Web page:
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THE AMERICAN ASSOCIATION FOR THE ADVANCEMENT OF SCIENCE VISION AND CHANGE CONFERENCE AUGUST 29, 2013 Dr. Sylvia Hurtado: Higher Education Research Institute,

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Presentation on theme: "THE AMERICAN ASSOCIATION FOR THE ADVANCEMENT OF SCIENCE VISION AND CHANGE CONFERENCE AUGUST 29, 2013 Dr. Sylvia Hurtado: Higher Education Research Institute,"— Presentation transcript:

1 THE AMERICAN ASSOCIATION FOR THE ADVANCEMENT OF SCIENCE VISION AND CHANGE CONFERENCE AUGUST 29, 2013 Dr. Sylvia Hurtado: Higher Education Research Institute, UCLA DRIVING EDUCATIONAL CHANGE IN THE SCIENCES: INSIGHTS FROM A NATIONAL STUDY

2 Broad Overview of Study  Following entering cohort of students in 2004  Baseline sample: 63,000 aspiring STEM majors across 350 institutions  Multiple surveys 2004 Freshman Survey 2005 Your First College Year Survey 2008 College Senior Survey 2011 Post-Baccalaureate Survey Merged with IPEDS, National Student Clearinghouse, Registrar, MCAT, College Board, and Faculty Survey data  Qualitative data collection  Introductory STEM classroom mixed methods study  Focus groups with STEM graduate students

3 Trends in Student Interest in the Biological Sciences Reported at the Beginning of Their Freshman Year

4 Predicting Completion for Biomedical Science Aspirants Data from several sources: Freshman Survey, IPEDS, National Student Clearinghouse, Faculty Survey, Best Practices in STEM survey  Biomedical sciences completion  34.1% of biomedical science aspirants earned a biomedical science degree within six years;  31.8% of biomedical science aspirants earned a bachelor’s degree in another field within six years  34.1% of biomedical science aspirants had not completed a bachelor’s degree within six years

5 Among Biomedical Science Aspirants Who Completed in Another Field, Where Did They Complete?

6 Predictors of Biomedical Science Completion  Attending an Emerging Hispanic-Serving Institution (+)  Attending a larger campus (-)  Prior preparation  HS GPA (+); enhanced on campuses where faculty more often incorporated student-centered teaching practices  Years of study in HS math/science; SAT composite  Pre-college community service in a hospital (+)  MD aspiration (+)  Mitigated at more competitive campuses (selectivity; curved grading)

7 Faculty Including Undergraduates in Research Differences significant at p<0.001

8 Faculty’s Use of Student-Centered Teaching Differences significant at p<0.001

9 Student-Centered Practices in Introductory Science Courses  Study of 15 campuses, 90 classrooms  Greater proportion of course time devoted to lecture corresponded with reduced academic engagement among students  More time devoted to class discussion or group work significantly correlated with significantly higher levels of engagement  Creating an inclusive classroom where students felt comfortable asking questions corresponded with increased levels of academic engagement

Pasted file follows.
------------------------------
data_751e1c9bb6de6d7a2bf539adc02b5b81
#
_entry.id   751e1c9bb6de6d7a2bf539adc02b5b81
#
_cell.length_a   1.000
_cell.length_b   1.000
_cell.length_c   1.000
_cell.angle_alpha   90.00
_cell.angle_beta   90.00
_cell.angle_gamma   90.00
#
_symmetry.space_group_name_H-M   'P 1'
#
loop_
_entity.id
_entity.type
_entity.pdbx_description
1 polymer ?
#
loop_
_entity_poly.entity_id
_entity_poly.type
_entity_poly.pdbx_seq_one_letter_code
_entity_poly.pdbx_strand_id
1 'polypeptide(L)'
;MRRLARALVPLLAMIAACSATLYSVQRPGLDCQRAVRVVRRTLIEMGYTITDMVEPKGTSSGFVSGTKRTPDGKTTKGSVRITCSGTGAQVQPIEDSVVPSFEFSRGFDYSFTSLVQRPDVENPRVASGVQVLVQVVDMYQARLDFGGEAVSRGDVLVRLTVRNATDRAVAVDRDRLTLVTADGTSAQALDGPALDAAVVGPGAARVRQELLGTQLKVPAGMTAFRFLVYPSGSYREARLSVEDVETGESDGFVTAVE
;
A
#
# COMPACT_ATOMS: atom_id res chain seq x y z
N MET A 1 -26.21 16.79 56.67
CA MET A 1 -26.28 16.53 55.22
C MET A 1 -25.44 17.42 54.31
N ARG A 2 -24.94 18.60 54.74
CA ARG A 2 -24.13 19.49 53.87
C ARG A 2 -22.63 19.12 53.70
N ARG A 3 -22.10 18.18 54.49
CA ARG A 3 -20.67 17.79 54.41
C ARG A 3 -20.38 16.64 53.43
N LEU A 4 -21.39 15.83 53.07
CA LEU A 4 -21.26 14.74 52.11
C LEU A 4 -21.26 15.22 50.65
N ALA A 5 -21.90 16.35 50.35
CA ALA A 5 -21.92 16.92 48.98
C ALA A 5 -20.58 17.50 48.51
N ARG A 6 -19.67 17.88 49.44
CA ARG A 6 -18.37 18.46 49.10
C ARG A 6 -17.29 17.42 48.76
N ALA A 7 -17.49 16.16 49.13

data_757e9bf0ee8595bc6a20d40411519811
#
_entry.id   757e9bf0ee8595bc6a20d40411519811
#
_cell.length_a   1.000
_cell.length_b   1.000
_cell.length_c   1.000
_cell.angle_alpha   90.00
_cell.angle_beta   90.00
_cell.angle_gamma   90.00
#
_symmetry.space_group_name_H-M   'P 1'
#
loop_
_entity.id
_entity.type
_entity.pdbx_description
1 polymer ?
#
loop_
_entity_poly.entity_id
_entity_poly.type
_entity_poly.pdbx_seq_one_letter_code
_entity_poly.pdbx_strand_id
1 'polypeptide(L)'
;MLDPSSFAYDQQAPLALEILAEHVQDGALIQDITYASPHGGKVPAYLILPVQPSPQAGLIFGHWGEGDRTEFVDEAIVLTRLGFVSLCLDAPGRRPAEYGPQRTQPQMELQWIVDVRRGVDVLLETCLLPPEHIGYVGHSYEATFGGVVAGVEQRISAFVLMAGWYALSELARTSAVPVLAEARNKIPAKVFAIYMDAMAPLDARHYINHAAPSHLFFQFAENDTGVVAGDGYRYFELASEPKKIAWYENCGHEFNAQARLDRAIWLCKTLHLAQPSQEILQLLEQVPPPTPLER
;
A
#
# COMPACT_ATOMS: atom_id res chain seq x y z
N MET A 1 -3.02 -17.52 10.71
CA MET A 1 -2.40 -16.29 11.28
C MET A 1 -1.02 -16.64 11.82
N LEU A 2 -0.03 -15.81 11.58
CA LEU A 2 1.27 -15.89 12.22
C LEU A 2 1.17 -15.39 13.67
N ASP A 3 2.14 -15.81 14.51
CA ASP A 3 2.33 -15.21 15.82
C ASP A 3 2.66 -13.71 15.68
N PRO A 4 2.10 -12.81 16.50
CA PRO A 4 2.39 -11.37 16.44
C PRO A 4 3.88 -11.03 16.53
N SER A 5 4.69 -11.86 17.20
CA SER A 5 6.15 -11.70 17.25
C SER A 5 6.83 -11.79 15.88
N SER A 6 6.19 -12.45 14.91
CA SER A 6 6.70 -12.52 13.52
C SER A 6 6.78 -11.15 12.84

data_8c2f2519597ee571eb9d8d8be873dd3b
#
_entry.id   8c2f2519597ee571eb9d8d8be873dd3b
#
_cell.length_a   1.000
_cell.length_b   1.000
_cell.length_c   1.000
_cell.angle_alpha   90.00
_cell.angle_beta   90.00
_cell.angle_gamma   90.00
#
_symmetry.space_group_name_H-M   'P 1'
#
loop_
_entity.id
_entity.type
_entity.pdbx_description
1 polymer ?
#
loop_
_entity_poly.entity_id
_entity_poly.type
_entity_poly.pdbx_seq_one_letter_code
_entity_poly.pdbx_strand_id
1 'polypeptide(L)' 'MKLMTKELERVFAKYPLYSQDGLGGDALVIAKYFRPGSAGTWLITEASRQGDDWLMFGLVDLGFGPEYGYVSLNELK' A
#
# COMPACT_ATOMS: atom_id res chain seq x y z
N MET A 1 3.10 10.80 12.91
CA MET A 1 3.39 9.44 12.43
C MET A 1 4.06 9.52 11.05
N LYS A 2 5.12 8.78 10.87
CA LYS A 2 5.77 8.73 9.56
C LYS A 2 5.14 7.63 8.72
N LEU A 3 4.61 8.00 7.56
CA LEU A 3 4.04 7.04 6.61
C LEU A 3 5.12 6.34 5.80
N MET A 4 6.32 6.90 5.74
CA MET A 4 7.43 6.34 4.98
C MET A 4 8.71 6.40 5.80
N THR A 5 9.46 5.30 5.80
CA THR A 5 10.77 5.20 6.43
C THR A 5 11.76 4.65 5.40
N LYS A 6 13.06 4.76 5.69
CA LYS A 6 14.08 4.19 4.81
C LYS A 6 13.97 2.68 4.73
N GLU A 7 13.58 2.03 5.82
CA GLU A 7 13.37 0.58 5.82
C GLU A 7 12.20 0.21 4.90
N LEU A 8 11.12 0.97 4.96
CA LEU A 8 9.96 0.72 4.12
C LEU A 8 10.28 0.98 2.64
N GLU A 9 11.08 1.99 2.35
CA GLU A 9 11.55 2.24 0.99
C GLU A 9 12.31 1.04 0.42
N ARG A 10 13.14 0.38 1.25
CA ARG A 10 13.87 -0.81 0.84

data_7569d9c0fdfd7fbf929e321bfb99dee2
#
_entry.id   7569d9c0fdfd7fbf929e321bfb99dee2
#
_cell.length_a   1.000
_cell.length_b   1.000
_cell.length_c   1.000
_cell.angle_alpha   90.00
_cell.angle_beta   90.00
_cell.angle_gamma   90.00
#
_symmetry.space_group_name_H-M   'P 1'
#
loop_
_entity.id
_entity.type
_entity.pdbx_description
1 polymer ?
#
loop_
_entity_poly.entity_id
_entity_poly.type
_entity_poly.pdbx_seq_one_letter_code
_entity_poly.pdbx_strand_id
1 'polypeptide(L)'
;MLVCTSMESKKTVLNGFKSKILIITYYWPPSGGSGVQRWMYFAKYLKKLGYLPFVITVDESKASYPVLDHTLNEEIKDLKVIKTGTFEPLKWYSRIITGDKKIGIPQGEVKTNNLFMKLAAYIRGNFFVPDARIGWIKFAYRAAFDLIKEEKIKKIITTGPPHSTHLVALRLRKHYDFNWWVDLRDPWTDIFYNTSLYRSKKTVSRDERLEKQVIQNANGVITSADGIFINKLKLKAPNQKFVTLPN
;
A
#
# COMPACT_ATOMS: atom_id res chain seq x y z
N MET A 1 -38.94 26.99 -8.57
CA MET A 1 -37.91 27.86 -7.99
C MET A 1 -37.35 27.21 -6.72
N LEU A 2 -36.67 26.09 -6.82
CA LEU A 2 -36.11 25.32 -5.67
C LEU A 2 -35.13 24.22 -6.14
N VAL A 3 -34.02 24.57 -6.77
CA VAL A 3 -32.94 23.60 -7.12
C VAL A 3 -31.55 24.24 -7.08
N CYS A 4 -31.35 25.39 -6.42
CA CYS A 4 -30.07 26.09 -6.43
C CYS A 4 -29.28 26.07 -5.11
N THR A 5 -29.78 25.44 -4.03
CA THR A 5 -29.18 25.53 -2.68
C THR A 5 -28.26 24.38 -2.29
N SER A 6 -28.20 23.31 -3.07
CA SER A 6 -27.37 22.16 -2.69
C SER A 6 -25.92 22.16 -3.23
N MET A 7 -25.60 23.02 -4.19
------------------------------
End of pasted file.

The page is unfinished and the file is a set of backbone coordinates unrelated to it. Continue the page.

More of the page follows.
10 Introductory Science Courses  In a lot of my biology courses, the professor just sort of talks at me, and I’m like – I don’t feel, like, as engaged or I feel like, in those courses there is a lot more memorization only, which is why I don’t get as much out of them because I’m very hands-on. Like, if I’m doing something in the class, I can grasp that I’m understanding it, but if the professor is just talking at me, writing stuff on the board, expecting me to write it down, like that’s doing nothing, and then I’m completely disengaged in class. (Southeastern Private Master’s College)

11 Assessing Change  National instrument: HERI Faculty Survey  Local baseline data  National baseline data  Student interest – CIRP Freshman Survey  Classroom-based surveys  Pre- and post-test of students  Survey of faculty pedagogical strategies

12 Creating Partnerships  Make friends with you Institutional Research Directors  Connect with your alumni offices  Connect with faculty across departments and programs who are innovating

13 Get Some Data, then Expand  Start small and collect the data  Leverage a small study to begin changing hearts and minds within the department

14 Contact Info This study was made possible by the support of the National Institute of General Medical Sciences, NIH Grant Numbers 1 R01 GMO and R01 GMO , the National Science Foundation, NSF Grant Number , and the American Recovery and Reinvestment Act of 2009 through the National Institute of General Medical Sciences, NIH Grant 1RC1GM This independent research and the views expressed here do not indicate endorsement by the sponsors. Papers and reports are available for download from project website: Project Faculty/Co-PIs: Sylvia Hurtado Mitchell Chang Kevin Eagan Tanya Figueroa Bryce Hughes Administrative Staff: Dominique Harrison Graduate Research Assistants:


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